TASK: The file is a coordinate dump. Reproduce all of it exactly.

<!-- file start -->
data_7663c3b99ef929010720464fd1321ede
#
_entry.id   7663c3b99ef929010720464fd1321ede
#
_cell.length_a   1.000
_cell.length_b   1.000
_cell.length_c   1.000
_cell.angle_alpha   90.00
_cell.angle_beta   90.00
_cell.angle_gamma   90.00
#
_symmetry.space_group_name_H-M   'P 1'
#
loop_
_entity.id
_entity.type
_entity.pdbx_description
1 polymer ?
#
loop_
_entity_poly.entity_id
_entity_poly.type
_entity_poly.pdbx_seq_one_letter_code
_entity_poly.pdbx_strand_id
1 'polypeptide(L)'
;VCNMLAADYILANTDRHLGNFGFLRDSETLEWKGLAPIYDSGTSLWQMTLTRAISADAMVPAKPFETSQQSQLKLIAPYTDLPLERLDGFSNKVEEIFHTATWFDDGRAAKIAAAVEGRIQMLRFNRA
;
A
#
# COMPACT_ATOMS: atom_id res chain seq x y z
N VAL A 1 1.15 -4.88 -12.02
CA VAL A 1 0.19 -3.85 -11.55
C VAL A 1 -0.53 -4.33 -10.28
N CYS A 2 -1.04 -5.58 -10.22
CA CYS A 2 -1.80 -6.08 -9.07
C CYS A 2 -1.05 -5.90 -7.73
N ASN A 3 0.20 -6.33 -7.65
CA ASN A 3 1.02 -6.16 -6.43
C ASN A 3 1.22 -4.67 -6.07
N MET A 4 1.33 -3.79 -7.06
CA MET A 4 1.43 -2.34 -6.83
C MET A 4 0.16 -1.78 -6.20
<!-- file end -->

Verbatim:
data_7663c3b99ef929010720464fd1321ede
#
_entry.id   7663c3b99ef929010720464fd1321ede
#
_cell.length_a   1.000
_cell.length_b   1.000
_cell.length_c   1.000
_cell.angle_alpha   90.00
_cell.angle_beta   90.00
_cell.angle_gamma   90.00
#
_symmetry.space_group_name_H-M   'P 1'
#
loop_
_entity.id
_entity.type
_entity.pdbx_description
1 polymer ?
#
loop_
_entity_poly.entity_id
_entity_poly.type
_entity_poly.pdbx_seq_one_letter_code
_entity_poly.pdbx_strand_id
1 'polypeptide(L)'
;VCNMLAADYILANTDRHLGNFGFLRDSETLEWKGLAPIYDSGTSLWQMTLTRAISADAMVPAKPFETSQQSQLKLIAPYTDLPLERLDGFSNKVEEIFHTATWFDDGRAAKIAAAVEGRIQMLRFNRA
;
A
#
# COMPACT_ATOMS: atom_id res chain seq x y z
N VAL A 1 1.15 -4.88 -12.02
CA VAL A 1 0.19 -3.85 -11.55
C VAL A 1 -0.53 -4.33 -10.28
N CYS A 2 -1.04 -5.58 -10.22
CA CYS A 2 -1.80 -6.08 -9.07
C CYS A 2 -1.05 -5.90 -7.73
N ASN A 3 0.20 -6.33 -7.65
CA ASN A 3 1.02 -6.16 -6.43
C ASN A 3 1.22 -4.67 -6.07
N MET A 4 1.33 -3.79 -7.06
CA MET A 4 1.43 -2.34 -6.83
C MET A 4 0.16 -1.78 -6.20